100% Carbon free mandate

The bill to mandate all electricity from carbon-free sources passed a House committee this week. The testimony from bill authors and environmental groups was full of talking points on climate change and avoided any real discussion on the costs and benefits of this massive change in energy delivery.

As with everything at the Capitol these days, equity was mentioned more than cost. Apparently, our current energy policy is steeped in systemic racism as climate change affects minorities more than whites and minorities don’t have opportunities to participate in the new clean-energy economy because they can’t afford to buy solar panels for their homes. The 100% carbon-free bill will in fact, make things more equitable. EVERYONE will pay higher prices for electricity – an average of $3,800 per customer.

Policy Fellow Isaac Orr provided written testimony to the House committee against this bill and will continue educating anyone who will listen about the costs of this policy. If you haven’t sent an email to your representatives yet, we make it very easy here.

Question for Senators considering the bill this week: “Germany put all their eggs into a wind/solar basket and are now rationing energy to businesses and homeowners, crippling their economy and leaving many Germans literally out in the cold. What assurances do you have that the same thing won’t happen here in Minnesota if we follow the same path?”

Education spending

Gov. Walz proposed a K-12 education spending plan that commits the state to billions in new permanent funding. The money is there today because of the huge surplus we have, but these increases will no doubt saddle future legislatures with budget deficits. Walz doesn’t even pretend that more money will improve academic achievement or help Minnesota kids catch up from his school shutdowns during the pandemic.

His “World-Class Education” proposal includes several expensive items, none which are proven to improve academic achievement.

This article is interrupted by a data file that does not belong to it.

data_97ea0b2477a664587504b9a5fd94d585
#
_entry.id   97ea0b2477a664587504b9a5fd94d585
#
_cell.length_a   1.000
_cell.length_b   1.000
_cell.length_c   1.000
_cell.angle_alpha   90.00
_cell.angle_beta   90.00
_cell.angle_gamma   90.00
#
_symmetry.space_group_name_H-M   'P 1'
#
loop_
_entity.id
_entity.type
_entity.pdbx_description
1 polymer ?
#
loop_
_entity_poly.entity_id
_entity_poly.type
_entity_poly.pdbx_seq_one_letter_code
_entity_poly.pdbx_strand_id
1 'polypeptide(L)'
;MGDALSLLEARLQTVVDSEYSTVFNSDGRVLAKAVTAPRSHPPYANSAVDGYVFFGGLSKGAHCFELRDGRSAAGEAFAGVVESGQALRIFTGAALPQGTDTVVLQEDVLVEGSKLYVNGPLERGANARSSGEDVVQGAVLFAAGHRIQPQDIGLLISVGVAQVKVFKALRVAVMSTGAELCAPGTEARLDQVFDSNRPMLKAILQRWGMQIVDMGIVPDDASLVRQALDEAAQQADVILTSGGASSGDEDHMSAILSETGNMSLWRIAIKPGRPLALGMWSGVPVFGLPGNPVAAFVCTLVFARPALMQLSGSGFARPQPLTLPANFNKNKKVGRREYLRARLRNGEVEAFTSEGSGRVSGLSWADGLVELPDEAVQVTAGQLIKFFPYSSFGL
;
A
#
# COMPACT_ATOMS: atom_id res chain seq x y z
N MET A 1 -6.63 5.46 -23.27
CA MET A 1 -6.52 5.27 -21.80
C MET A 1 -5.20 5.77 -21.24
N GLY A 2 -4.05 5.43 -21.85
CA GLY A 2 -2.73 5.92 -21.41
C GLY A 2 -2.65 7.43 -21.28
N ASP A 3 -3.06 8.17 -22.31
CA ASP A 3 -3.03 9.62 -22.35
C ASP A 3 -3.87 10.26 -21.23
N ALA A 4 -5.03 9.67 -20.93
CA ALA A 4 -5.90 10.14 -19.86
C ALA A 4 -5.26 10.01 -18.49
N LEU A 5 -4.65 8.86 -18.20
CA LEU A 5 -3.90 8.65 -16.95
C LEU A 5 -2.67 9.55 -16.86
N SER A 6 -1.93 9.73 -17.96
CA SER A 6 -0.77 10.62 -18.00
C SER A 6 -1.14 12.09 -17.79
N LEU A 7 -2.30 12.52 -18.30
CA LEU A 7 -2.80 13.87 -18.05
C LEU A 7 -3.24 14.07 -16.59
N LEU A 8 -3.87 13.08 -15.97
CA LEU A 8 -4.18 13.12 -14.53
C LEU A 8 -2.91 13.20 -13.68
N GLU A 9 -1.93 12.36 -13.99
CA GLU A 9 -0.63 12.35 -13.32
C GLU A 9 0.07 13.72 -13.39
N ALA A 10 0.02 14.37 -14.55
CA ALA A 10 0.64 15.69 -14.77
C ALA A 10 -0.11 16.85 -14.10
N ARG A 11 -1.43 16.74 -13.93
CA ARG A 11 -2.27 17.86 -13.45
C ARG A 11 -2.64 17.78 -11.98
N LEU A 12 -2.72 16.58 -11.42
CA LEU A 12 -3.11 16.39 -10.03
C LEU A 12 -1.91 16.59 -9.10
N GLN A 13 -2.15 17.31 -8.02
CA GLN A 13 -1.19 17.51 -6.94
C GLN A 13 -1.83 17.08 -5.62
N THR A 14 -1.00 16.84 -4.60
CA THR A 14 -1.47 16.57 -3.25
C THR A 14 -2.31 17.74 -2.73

• School funding will now be tied to inflation, starting in 2026. It’s not clear which index Walz will use for inflation. Most people assume CPI, but Walz and his allies in the teachers’ union often cite an obscure inflation index known as the Implicit Price Deflator that will set education funding increases on automatic pilot.
  • A 4% increase to the general education funding formula next year and a 2% increase the year after, which will cost an additional $717 million in 2024-2025 and $1.48 billion in 2026-2027. We currently spend over $10 billion per year on K-12 schools,
  • Reduce the special education cross subsidy for school districts by 50%. This is a transparent bargaining ploy with the DFL legislature who will certainly eliminate 100% of the cross subsidy, with Walz “giving in” to their demands.
  • Building on the success of the Feeding Our Future program, the state will now provide universal school meals at a cost of $389 million in 2023-2025 and $424 million in 2026-2027. Whoever said there was no such thing as a free lunch obviously doesn’t live in the Republik of Minnesota.

Walz’s proposal was silent on the Senate Education Committee’s top priority — providing period products in all bathrooms, boys and girls, from fifth grade through high school. Because as Rep. Sandra Feist (DFL-New Brighton) put it, “Not all students who menstruate are female.” That statement pretty much sums up where we’re at after the third week of complete Democratic rule at the Capitol in St. Paul.